Jurgen Klopp did not seem devastated by Cristiano Ronaldo’s return to Manchester United when the issue came up a month ago.
“When I heard the rumors,” he said. ‘I thought,’ Oh, that will be fun for United. All very well. Free world. They can do whatever they want. ‘ Managers, least of all Klopp, are rarely so humorous when they perceive a real threat.
Ronaldo has inflicted damage on Liverpool for Real Madrid during those 12 years away, but the Premier League he returns to is a more ruthless and inflexible place. Klopp knows.
Cristiano Ronaldo is under scrutiny at Old Trafford despite his goalscoring return to United
Even in the early years of the new millennium, Liverpool felt they had the measure of him in a Manchester United jersey. The numbers say something. He scored just three goals in 12 appearances in the six years of that first period. The story of Stephen Warnock’s fight with him on United’s right flank at Anfield 16 years ago reveals more.
It seems hard to believe now, but Warnock felt genuine optimism as he looked into the whites of Ronaldo’s eyes and prepared to go head-to-head with him in September 2005.
The rising superstar, in his third season at United, was already enough of a threat for Rafa Benitez to warn his defenders about him in his team talk.
Jurgen Klopp did not sound devastated by Cristiano Ronaldo’s return to Manchester United when the issue came up a month ago.
“Don’t dive in, let him make the decisions,” Benítez said at lunchtime. But Warnock was encouraged by knowing precisely how the 20-year-old intended to try to beat him.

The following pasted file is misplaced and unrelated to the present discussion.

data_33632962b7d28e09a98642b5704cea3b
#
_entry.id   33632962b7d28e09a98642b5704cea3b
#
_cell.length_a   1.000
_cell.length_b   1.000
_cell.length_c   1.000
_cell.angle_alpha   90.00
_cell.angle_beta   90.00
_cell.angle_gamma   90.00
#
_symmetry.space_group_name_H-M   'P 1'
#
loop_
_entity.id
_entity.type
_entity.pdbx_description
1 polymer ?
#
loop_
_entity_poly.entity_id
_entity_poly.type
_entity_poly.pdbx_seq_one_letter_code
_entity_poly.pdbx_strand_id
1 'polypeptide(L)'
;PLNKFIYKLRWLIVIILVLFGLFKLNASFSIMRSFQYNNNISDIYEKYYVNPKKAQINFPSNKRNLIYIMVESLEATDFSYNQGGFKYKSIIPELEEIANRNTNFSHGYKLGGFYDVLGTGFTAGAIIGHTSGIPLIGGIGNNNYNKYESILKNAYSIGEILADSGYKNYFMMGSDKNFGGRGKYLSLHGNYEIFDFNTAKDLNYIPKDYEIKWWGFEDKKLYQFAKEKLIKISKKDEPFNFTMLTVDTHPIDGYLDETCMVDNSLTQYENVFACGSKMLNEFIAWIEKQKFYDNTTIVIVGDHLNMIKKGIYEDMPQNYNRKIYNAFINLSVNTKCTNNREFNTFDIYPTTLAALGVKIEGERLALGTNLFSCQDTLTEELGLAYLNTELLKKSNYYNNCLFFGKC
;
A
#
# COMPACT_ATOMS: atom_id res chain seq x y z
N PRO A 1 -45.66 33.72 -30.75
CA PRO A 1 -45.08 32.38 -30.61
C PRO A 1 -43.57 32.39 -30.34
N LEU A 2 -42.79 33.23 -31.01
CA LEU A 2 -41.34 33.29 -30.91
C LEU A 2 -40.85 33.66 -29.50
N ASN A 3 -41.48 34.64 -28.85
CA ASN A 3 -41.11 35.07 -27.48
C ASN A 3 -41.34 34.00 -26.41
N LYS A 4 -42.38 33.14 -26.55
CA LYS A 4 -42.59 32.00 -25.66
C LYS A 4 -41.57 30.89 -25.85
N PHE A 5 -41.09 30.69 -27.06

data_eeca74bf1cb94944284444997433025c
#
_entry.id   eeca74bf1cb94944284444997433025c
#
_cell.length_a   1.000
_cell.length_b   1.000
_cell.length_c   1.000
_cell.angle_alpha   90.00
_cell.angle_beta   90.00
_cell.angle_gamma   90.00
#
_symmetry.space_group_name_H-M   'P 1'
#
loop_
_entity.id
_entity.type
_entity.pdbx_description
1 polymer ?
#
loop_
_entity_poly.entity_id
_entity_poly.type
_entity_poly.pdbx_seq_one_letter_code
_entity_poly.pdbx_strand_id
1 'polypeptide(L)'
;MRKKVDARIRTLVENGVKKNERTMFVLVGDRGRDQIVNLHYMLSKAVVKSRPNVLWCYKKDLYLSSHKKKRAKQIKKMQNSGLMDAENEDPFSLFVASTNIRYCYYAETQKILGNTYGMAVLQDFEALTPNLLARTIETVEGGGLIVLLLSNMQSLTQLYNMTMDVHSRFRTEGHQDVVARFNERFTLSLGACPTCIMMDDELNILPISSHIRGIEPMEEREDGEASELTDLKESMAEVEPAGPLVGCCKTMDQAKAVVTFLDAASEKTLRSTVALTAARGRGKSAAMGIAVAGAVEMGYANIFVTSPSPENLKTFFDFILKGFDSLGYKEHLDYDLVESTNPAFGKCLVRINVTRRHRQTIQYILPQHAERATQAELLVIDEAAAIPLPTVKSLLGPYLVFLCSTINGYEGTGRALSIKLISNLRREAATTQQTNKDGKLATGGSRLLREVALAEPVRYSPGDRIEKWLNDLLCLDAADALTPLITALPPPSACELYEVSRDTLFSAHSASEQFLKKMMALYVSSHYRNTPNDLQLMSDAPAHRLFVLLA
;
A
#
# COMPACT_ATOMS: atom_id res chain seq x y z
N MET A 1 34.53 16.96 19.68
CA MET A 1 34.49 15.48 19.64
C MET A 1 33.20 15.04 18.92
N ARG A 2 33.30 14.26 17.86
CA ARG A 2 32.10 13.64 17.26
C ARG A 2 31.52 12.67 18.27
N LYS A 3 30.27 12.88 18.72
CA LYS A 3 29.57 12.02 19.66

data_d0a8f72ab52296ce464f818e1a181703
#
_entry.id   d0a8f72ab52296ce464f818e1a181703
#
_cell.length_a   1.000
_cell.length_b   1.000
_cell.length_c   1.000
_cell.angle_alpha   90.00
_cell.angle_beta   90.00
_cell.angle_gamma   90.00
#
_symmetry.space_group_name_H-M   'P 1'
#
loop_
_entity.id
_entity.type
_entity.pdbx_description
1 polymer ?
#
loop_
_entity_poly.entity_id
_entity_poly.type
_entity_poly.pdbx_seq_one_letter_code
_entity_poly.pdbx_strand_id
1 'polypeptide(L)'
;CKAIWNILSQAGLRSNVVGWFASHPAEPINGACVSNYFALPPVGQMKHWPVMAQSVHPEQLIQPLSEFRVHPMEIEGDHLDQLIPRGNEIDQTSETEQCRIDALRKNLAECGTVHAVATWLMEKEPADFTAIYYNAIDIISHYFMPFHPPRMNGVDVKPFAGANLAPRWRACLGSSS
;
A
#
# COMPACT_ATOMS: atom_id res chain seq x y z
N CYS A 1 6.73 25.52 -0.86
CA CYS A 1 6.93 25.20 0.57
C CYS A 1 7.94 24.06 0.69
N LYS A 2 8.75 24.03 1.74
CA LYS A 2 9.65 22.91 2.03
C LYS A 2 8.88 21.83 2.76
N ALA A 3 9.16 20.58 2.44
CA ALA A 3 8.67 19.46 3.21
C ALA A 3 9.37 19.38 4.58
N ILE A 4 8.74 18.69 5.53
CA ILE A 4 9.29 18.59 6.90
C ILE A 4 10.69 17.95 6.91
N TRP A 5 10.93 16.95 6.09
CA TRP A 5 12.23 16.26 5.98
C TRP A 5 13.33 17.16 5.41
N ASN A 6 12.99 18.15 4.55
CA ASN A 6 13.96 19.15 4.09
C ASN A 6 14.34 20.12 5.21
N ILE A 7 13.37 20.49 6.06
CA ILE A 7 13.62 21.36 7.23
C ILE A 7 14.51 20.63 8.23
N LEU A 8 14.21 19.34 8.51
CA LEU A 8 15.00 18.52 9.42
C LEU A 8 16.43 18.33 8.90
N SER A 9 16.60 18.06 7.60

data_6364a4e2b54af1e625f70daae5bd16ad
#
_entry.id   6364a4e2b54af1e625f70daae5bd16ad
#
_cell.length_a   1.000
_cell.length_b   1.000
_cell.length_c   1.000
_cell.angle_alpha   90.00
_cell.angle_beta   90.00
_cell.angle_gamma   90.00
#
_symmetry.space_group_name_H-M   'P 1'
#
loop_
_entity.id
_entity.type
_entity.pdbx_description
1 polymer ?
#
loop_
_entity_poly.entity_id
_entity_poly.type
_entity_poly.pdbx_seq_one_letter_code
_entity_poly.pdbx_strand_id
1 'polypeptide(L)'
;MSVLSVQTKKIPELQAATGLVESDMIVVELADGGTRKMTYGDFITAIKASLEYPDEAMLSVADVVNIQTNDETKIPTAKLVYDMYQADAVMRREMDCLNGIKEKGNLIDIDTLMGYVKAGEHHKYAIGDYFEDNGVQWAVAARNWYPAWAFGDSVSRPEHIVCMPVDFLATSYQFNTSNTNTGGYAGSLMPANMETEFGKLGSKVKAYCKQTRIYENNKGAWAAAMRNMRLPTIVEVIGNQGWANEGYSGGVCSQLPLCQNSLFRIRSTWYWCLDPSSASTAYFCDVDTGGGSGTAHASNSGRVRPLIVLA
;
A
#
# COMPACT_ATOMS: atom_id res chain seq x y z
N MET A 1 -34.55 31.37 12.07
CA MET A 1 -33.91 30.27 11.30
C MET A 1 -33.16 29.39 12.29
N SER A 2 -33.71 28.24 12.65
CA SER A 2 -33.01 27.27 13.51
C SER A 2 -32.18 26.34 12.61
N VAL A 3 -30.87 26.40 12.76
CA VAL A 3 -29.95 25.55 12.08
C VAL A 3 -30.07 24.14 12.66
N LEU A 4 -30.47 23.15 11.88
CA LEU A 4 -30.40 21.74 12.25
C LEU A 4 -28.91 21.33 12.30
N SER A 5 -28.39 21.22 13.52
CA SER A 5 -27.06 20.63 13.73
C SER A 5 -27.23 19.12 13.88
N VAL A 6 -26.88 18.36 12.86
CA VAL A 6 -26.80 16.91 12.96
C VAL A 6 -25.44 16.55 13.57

“I knew I wanted to go one-on-one,” he says. That was the most important thing to me. I knew he wanted to haggle, to face me. He was going to do a few steps and tricks, but his decision making and completion weren’t what they ultimately became. So there was no process of questioning it later.
Even then, Ronaldo represented something extremely unusual: attacking on the outside, with his stronger right foot, or on the inside, with his left.
Even the best young English wingers Warnock had faced, like Aaron Lennon, tended only to take one route.
“He didn’t mind losing the ball, either,” Warnock recalls. It didn’t bother him. He had this confidence to get the ball back and lose it again. But he always preferred to go down the outside with his right foot and my left foot was my tackle foot, so I had to back up my biggest strength.
They also always told me that the best defenders force the attacker to make the decisions. Errors come from panic. Be calm.’
Ronaldo brings his A game against Liverpool, but has changed his game since his Madrid days
Warnock was. A report from that match, a 0-0 draw, proclaims that his leadership of Ronaldo is “as impressive as any other left-back in the Premiership except Ashley Cole.”
He received his first summons from England a few days later.
It was the template for how Liverpool would often deal with Ronaldo for much of his first six-year stint at United.
Benítez, Liverpool’s coach for much of that time, frequently chose Brazilian Fabio Aurelio on the left back to face Ronaldo. He provided the same lucid approach as Warnock.
“He liked Ronaldo’s challenge,” says a friend of Aurelio’s. Anticipation was always part of Fabio’s game. He felt he had Ronaldo’s measure. Yes, Fabio felt like he knew what was coming and how to deal with it. ‘